In the Philippines, the Moro Liberation Front, essentially al Qaeda in the Philippines, is fighting the government, which is getting support from the US.
Help us Sacred Heart and Saint James the Moor-Killer!

In Pakistan, and Indonesia, and Malaysia, we see Moslem groups, either part of or inspired by al Qaeda, attacking western, and specifically Christian, targets. In Pakistan, they bomb Christian hospitals and schools. In Indonesia, they blow up western tourist resorts.
Help us Sacred Heart and Saint James the Moor-Killer!

In every Western nation, growing Moslem minorities threaten the peace, and often serve as recruiting grounds for Moslem terrorists. Look at the rail bombing in Spain which drove the solid previous Spanish government from power, and brought in this "surrender-to-the-terrorists-and-subvert-traditional-Spain" socialist government. In the UK, past July's rail and bus bombs were the work of Moslem terrorists. Numerous plots, all involving Moslems, have been thwarted here in the US since September 11th. Even France, so accomodationist to every enemy, was targeted by Moslem extremists, which caused weeks of destructive rioting by Moslem youths in the suburbs of Paris a few falls ago.
Help us Sacred Heart and Saint James the Moor-Killer!

SantIago Matamoros, pray for us!


The Ninth Sunday After Pentecost

From The Liturgical Year, by Abbot Prosper Gueranger, OSB:

THE lamentation over Jerusalem’s woes, the sub­ject of to-day’s Gospel, has given its name to this ninth Sunday after Pentecost, at least among the Latins. We have already observed that it is easy to find, even in the liturgy as it now stands, traces of how the early Church was all attention to the approaching fulfilment of the prophecies against Jerusalem—that ungrateful city upon which our Jesus heaped His earliest favours. The last limit put by mercy upon justice has, at length, been passed. Our Lord, speaking of the ruin of Sion and its temple, had foretold that the generation that was listening to His words should not pass until what He had announced should be fulfilled.1 The almost forty years accorded to Juda, that he might avert the divine wrath, have had no other effect than to harden the people of deicides in their determination not to accept Christ as the Messiah. As a torrent, which, having been long pent back, rushes along all the fiercer when the embankment breaks, vengeance at length burst on the ancient Israel; it was in the year 70 that was executed the sentence he himself had passed when, delivering up his King and God to the Gentiles,2he had cried out: ‘His blood be upon us and upon our children!’3Even as early as the year 67, Rome, irritated by the senseless insolence of the Jews, had deputed Flavius Vespasian to avenge the insult. The fact of this new general being scarcely known was, in reality, the strongest reason for Nero’s approving of his nomination; but to the hitherto obscure family of this soldier God reserved the empire, as a reward for the service done to divine justice by this Flavius and his son Titus. Later on, Titus will see and acknowledge4that it is not Rome but God Himself who conducts the war and commands the legions. Moses, ages before, had seen the nation, whose tongue Israel could not understand, rushing like an eagle upon the chosen people, and punishing them for their sins.5But no sooner has the Roman eagle reached the land where he is to work the vengeance, than he finds himself visibly checked by a superior power; and his spirit of rapine is held back, or urged on, precisely as the prophets of the Lord of hosts had foretold. The piercing eye of that eagle, as eager to obey as it was to fight, almost seemed to be scrutinizing the Scriptures. It was actually here that he found the order of the day for the terrible years of the campaign.6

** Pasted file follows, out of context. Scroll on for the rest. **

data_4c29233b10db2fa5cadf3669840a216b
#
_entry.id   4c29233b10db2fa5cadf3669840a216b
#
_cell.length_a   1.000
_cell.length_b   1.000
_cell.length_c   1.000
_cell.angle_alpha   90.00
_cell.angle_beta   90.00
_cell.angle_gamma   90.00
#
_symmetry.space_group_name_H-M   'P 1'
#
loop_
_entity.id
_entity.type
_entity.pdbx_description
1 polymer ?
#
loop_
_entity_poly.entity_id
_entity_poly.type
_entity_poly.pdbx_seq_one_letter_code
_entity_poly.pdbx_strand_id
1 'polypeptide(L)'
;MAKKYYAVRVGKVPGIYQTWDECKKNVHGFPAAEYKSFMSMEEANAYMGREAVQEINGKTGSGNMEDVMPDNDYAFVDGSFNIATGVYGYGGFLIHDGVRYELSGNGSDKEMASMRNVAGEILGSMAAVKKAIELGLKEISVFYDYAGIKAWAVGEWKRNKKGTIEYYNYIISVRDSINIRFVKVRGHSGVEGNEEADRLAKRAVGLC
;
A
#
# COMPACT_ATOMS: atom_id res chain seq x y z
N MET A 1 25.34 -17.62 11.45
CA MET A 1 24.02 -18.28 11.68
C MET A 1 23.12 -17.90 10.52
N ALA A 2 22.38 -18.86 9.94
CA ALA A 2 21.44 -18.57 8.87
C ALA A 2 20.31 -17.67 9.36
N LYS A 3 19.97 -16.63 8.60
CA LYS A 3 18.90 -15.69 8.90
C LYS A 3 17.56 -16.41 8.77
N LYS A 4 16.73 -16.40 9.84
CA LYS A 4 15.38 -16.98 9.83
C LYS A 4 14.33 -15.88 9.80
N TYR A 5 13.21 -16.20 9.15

As an illustration of this, we may mention what happened inthe year 66. The army of Syria, under the leadership of Cestius Gallus, had encamped under the walls of Jerusalem. Our Lord intended this to be nothing more, in His plan, than a warning to His faithful ones, which He had promised them when foretelling the events that were to happen. He had said: ‘When ye shall hear of wars, and seditions, and rumours of wars, be not terrified; these things must first come to pass; but the end is not yet presently.7 But when ye shall see Jerusalem compassed about with an army, then know that the desolation thereof is at hand.’8 The Jews had been for years angering Rome by their revolts, but she bore with it all, if not patiently, contemptuously; but when, in one of these seditions, Roman blood had been spilt, then she was provoked and sent her legions. Her army, however, had first of all to furnish Jesus’ disciples with a sign;9 He had promised them that this sign should consist in her ‘compassing Jeru­salem,’ then withdrawing for a time; this would give the Christians an opportunity of quitting the accursed city. The Roman proconsul had his troops stationed so near to Jerusalem that it seemed as though he had but to give the word of command and the war would be over; instead of that, he gave the strange order to retreat, and throw up the victory which he might have if he wished.10Cestius Gallus seemed to men to have lost his senses; but no, he was following, without being aware of it, the commands of heaven. Jesus had promised an escape to His loved ones; He fulfilled His promise by this unwitting instrument.